EARLY GOVERNMENT

There was no formal government, only informal one. Order was maintained in the community through the observance of customs and traditions practiced and which were handed down from generation to generation. The unit of government was the kailian which was the community, whose membership enjoyed mutual sharing of meat to his house.

The people who made decisions in the community were the old folks whose responsibilities was to guide the people in the observance of customs and traditions. These were the baknang. The mambunong were also part of the decision making body. Among their duties were deciding cases either through the tongtong (the amicable manner of settling conflicts by mutual agreement of the parties involved at decisions arrived at by the old folks in cases like land disputes; or through the use of guilat (ordeal)).

ADMINISTRATION OF JUSTICE

There was a deep commitment to truth and unfailing belief in the justice of Kabunian which was implored by the people specially the community leaders when deciding cases. Accused or suspected persons were made to take their oath before the people to tell the truth and nothing but the truth asking Kabunian to decide the case by showing favor to the innocent ones. There were types of ordeals resorted to prove the guilt or innocence of a person. One is the boiling water ordeal where the accused person/s were asked to pick something from a pot of boiling water. If he is successful at getting the object, he is free and if he fails, he underwent punishment. Another ordeal was letting the accused to cross dangerous and deep part of the river from 3 to 6 times.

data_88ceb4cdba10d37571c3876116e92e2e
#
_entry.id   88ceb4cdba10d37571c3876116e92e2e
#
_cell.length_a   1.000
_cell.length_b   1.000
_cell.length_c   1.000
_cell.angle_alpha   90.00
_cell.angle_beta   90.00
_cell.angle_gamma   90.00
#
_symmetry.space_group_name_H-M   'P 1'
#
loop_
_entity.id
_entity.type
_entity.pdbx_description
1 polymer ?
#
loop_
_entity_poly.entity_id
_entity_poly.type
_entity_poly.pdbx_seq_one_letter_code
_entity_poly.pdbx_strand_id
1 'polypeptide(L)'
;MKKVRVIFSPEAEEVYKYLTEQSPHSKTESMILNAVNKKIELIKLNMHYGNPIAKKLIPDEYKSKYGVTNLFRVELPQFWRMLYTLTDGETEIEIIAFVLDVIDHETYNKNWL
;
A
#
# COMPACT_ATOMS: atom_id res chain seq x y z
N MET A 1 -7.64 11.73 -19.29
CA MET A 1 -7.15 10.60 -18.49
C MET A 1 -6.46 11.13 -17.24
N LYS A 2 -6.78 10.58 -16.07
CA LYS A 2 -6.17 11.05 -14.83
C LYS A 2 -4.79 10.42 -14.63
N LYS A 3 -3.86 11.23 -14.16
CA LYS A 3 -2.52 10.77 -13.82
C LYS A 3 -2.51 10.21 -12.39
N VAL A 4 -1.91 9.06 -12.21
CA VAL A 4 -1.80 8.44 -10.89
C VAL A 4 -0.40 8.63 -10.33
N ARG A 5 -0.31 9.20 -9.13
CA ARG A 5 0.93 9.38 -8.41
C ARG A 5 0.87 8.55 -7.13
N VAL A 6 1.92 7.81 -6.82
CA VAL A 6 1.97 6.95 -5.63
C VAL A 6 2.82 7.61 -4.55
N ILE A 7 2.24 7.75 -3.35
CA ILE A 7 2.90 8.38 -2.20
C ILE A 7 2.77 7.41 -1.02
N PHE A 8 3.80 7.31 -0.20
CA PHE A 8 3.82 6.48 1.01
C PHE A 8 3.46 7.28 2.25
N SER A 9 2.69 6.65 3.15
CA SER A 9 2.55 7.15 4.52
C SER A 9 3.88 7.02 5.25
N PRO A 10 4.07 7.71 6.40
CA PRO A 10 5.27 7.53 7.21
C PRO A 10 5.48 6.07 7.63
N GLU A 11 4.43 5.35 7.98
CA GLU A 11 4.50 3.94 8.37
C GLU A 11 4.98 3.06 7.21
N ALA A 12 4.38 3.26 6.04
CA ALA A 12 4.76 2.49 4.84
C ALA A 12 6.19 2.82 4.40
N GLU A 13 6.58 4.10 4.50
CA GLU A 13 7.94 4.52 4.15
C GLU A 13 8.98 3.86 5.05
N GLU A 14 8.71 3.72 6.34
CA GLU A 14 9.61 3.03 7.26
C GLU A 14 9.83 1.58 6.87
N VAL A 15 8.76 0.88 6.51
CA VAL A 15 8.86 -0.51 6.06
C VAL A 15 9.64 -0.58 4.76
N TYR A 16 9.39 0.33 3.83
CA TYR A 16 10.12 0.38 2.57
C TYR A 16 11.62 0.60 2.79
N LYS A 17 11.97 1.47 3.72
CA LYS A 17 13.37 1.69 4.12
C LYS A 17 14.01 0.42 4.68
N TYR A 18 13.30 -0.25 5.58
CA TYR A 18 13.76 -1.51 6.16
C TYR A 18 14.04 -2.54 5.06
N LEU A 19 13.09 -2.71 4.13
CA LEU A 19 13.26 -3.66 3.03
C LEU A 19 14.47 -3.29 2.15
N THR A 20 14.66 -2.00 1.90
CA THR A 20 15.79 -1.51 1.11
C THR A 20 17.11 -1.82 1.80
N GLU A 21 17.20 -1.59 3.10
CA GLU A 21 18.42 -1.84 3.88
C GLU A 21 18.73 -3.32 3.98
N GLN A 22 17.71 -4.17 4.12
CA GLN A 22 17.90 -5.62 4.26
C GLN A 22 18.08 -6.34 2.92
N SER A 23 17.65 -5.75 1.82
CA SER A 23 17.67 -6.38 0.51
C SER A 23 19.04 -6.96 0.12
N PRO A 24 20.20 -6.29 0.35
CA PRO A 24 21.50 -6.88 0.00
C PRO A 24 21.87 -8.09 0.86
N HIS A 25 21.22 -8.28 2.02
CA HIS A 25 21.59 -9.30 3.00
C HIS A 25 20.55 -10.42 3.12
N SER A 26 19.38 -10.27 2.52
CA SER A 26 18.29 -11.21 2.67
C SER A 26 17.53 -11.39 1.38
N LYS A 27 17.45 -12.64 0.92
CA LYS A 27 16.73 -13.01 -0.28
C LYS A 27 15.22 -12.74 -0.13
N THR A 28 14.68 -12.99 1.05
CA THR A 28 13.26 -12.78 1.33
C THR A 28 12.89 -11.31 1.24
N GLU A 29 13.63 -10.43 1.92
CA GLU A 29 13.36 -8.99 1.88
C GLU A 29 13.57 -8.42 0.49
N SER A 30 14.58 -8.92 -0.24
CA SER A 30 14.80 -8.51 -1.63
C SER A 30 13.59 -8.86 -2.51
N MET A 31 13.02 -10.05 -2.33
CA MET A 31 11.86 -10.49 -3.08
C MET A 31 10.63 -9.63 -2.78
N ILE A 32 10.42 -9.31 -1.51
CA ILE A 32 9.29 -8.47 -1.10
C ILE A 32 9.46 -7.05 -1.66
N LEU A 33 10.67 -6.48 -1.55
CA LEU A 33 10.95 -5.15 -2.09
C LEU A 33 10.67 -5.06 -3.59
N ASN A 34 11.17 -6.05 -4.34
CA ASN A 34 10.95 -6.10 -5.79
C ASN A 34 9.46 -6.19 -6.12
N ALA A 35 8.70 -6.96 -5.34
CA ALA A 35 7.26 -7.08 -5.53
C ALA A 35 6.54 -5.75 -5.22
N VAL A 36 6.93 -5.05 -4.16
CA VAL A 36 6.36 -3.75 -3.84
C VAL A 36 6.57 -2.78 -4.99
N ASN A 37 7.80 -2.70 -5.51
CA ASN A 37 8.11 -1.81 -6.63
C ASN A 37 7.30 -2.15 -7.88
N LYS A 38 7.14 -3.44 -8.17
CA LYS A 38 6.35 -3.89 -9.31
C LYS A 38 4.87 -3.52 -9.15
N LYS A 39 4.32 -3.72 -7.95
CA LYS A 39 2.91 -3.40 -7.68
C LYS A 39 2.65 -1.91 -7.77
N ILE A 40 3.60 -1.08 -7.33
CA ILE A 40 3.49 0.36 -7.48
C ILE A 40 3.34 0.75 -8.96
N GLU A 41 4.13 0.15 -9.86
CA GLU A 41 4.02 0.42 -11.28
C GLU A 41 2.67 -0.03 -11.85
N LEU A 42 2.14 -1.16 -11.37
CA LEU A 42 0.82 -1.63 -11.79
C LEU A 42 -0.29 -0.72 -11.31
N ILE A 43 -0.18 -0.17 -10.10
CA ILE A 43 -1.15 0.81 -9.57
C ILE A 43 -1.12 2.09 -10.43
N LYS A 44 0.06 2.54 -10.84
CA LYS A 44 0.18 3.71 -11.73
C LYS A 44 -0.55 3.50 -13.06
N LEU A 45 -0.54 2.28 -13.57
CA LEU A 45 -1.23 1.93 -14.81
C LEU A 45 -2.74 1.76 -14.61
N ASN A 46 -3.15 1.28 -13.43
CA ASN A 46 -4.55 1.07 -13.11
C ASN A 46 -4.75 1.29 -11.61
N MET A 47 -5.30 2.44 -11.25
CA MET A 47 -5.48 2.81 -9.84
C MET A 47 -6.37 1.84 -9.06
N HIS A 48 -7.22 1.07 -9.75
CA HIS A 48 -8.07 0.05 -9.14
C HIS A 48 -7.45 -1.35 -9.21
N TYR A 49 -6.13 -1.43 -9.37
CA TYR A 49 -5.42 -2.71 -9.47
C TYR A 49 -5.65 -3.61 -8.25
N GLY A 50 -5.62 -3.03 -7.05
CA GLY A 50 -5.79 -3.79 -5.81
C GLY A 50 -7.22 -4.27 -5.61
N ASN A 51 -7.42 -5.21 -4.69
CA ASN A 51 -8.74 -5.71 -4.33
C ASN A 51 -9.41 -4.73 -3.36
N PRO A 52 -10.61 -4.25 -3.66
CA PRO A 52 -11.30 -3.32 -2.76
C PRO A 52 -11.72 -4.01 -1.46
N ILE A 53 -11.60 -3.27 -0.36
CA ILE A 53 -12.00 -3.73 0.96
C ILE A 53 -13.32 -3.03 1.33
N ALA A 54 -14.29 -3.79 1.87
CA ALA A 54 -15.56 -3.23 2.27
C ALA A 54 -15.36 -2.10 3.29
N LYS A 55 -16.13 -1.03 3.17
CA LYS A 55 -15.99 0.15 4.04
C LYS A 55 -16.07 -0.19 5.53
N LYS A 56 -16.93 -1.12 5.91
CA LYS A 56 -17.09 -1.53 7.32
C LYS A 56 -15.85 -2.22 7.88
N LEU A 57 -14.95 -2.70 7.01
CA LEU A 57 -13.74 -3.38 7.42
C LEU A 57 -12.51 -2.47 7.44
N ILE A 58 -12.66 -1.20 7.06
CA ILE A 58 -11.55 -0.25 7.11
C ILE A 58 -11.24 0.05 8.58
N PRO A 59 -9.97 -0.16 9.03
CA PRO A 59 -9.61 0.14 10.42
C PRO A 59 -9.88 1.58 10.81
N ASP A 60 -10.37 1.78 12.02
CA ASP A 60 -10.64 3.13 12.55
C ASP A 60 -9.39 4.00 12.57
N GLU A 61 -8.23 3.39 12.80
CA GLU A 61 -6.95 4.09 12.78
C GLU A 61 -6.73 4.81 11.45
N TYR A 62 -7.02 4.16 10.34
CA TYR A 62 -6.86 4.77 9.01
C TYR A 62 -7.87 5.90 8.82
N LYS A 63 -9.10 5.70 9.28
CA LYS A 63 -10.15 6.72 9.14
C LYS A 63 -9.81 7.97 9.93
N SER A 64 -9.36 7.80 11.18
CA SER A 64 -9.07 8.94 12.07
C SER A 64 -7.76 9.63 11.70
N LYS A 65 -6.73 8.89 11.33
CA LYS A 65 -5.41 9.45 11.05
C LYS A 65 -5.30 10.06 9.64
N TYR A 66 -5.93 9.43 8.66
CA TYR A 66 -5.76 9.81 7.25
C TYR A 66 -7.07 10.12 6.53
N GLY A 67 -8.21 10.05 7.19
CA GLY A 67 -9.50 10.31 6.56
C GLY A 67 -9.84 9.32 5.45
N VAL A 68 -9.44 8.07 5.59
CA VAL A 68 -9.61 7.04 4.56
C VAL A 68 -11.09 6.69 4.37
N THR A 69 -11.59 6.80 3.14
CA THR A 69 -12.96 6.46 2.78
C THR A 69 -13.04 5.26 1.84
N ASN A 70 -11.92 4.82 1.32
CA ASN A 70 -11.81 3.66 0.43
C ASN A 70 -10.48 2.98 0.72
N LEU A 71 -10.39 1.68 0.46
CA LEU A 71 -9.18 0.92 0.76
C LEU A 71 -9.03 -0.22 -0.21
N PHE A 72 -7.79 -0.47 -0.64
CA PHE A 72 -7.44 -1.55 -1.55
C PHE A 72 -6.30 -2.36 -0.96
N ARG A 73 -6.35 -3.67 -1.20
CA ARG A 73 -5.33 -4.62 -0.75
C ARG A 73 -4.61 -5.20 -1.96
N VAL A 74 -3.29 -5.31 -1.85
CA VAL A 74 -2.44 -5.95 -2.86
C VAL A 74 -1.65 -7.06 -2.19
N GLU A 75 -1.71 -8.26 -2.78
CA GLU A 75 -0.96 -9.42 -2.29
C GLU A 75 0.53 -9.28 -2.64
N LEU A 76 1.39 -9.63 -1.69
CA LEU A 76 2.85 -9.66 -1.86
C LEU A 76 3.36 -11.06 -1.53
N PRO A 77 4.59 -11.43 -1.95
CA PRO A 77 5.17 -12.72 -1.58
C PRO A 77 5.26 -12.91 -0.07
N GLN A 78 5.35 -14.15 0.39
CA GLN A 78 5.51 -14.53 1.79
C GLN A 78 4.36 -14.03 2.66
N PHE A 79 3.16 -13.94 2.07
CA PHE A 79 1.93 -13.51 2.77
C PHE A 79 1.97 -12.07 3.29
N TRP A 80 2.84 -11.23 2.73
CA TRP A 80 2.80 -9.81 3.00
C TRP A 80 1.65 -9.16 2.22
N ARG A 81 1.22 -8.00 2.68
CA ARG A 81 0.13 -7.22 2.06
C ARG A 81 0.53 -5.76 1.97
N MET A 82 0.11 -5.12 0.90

SOCIAL RELATIONSHIPS

Relationship of people in the community.

The kailian belonged to one tribe who were united for defense in case of danger or in war with other tribes that try to get into the community. People within the community were classified into three namely: the baknang (rich), the abiteg (poor) and the bagaen (servants).

A man who performed many cañaos was classified baknang. He was identified by the salibibo wound around his head for three to seven times depending on the grade of cañao he has performed. The Salibibo was a piece of cloth usually red, blue, white, or brown. The baknang possessed vast tracts of lands and plenty of animals, and other properties like jars, and lived in big houses.

The abiteg possessed less property although they can still afford to be self-sufficient. The poor people serve the rich during cañaos. First, they prepared the food for the rich people and after they were through eating they are next to eat their share of meat. The poor people wore ordinary turban taken from the bark of the latbang tree.

The baga-en were the poorest people in the community. They possessed nothing or little property except a small hut for shelter.

The baga-en worked for the baknang. They may be paid or not but they were provided with food and clothing by the rich man for whom they work. They served as long as the rich man needed their services. Servant cannot marry the daughter of a rich man, but the son of the servant may marry the daughter of the rich man especially if the man was very industrious, of good and sound health, a fighter, and intelligent.